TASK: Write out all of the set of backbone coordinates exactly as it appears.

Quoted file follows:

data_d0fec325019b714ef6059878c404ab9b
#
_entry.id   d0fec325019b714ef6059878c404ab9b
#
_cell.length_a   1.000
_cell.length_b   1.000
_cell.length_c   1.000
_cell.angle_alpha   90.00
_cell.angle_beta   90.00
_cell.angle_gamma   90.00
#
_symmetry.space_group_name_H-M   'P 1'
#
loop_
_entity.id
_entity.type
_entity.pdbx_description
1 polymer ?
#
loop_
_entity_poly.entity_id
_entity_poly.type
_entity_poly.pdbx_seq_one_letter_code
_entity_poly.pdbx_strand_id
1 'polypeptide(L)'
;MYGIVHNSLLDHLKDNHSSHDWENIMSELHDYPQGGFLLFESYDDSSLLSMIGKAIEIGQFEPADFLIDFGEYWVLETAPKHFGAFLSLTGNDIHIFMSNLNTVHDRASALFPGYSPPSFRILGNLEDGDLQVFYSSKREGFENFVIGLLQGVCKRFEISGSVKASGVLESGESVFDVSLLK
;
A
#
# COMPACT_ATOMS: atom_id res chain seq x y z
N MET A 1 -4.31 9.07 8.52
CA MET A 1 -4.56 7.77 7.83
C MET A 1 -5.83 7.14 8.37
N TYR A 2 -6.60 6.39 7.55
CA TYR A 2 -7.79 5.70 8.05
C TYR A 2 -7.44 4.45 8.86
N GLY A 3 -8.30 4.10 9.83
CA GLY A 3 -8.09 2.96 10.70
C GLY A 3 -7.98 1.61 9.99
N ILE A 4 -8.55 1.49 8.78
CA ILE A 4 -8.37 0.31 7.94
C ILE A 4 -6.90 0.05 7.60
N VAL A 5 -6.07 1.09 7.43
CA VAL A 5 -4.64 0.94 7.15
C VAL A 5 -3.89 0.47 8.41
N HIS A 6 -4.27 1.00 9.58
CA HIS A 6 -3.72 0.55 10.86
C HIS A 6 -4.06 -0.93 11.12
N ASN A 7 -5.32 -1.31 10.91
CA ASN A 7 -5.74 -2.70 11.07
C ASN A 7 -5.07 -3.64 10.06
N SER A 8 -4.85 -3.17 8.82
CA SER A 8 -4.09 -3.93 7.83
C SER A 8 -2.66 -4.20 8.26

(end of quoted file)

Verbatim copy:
data_d0fec325019b714ef6059878c404ab9b
#
_entry.id   d0fec325019b714ef6059878c404ab9b
#
_cell.length_a   1.000
_cell.length_b   1.000
_cell.length_c   1.000
_cell.angle_alpha   90.00
_cell.angle_beta   90.00
_cell.angle_gamma   90.00
#
_symmetry.space_group_name_H-M   'P 1'
#
loop_
_entity.id
_entity.type
_entity.pdbx_description
1 polymer ?
#
loop_
_entity_poly.entity_id
_entity_poly.type
_entity_poly.pdbx_seq_one_letter_code
_entity_poly.pdbx_strand_id
1 'polypeptide(L)'
;MYGIVHNSLLDHLKDNHSSHDWENIMSELHDYPQGGFLLFESYDDSSLLSMIGKAIEIGQFEPADFLIDFGEYWVLETAPKHFGAFLSLTGNDIHIFMSNLNTVHDRASALFPGYSPPSFRILGNLEDGDLQVFYSSKREGFENFVIGLLQGVCKRFEISGSVKASGVLESGESVFDVSLLK
;
A
#
# COMPACT_ATOMS: atom_id res chain seq x y z
N MET A 1 -4.31 9.07 8.52
CA MET A 1 -4.56 7.77 7.83
C MET A 1 -5.83 7.14 8.37
N TYR A 2 -6.60 6.39 7.55
CA TYR A 2 -7.79 5.70 8.05
C TYR A 2 -7.44 4.45 8.86
N GLY A 3 -8.30 4.10 9.83
CA GLY A 3 -8.09 2.96 10.70
C GLY A 3 -7.98 1.61 9.99
N ILE A 4 -8.55 1.49 8.78
CA ILE A 4 -8.37 0.31 7.94
C ILE A 4 -6.90 0.05 7.60
N VAL A 5 -6.07 1.09 7.43
CA VAL A 5 -4.64 0.94 7.15
C VAL A 5 -3.89 0.47 8.41
N HIS A 6 -4.27 1.00 9.58
CA HIS A 6 -3.72 0.55 10.86
C HIS A 6 -4.06 -0.93 11.12
N ASN A 7 -5.32 -1.31 10.91
CA ASN A 7 -5.74 -2.70 11.07
C ASN A 7 -5.07 -3.64 10.06
N SER A 8 -4.85 -3.17 8.82
CA SER A 8 -4.09 -3.93 7.83
C SER A 8 -2.66 -4.20 8.26